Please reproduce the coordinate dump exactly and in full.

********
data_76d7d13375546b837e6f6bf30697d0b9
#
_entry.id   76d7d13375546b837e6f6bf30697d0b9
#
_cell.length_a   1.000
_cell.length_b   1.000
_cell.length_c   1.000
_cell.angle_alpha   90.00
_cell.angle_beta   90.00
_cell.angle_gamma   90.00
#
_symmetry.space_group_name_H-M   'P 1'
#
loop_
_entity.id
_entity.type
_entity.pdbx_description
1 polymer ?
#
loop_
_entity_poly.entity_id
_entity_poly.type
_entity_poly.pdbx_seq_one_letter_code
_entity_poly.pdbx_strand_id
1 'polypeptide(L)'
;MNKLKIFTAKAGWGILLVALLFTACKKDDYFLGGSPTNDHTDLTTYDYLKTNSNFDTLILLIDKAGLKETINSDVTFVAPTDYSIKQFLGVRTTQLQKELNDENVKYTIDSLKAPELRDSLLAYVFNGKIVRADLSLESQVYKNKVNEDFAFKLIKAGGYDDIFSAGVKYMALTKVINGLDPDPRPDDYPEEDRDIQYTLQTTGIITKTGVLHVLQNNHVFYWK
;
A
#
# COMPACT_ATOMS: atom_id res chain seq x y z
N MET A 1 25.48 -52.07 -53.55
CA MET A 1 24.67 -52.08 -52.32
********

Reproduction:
data_76d7d13375546b837e6f6bf30697d0b9
#
_entry.id   76d7d13375546b837e6f6bf30697d0b9
#
_cell.length_a   1.000
_cell.length_b   1.000
_cell.length_c   1.000
_cell.angle_alpha   90.00
_cell.angle_beta   90.00
_cell.angle_gamma   90.00
#
_symmetry.space_group_name_H-M   'P 1'
#
loop_
_entity.id
_entity.type
_entity.pdbx_description
1 polymer ?
#
loop_
_entity_poly.entity_id
_entity_poly.type
_entity_poly.pdbx_seq_one_letter_code
_entity_poly.pdbx_strand_id
1 'polypeptide(L)'
;MNKLKIFTAKAGWGILLVALLFTACKKDDYFLGGSPTNDHTDLTTYDYLKTNSNFDTLILLIDKAGLKETINSDVTFVAPTDYSIKQFLGVRTTQLQKELNDENVKYTIDSLKAPELRDSLLAYVFNGKIVRADLSLESQVYKNKVNEDFAFKLIKAGGYDDIFSAGVKYMALTKVINGLDPDPRPDDYPEEDRDIQYTLQTTGIITKTGVLHVLQNNHVFYWK
;
A
#
# COMPACT_ATOMS: atom_id res chain seq x y z
N MET A 1 25.48 -52.07 -53.55
CA MET A 1 24.67 -52.08 -52.32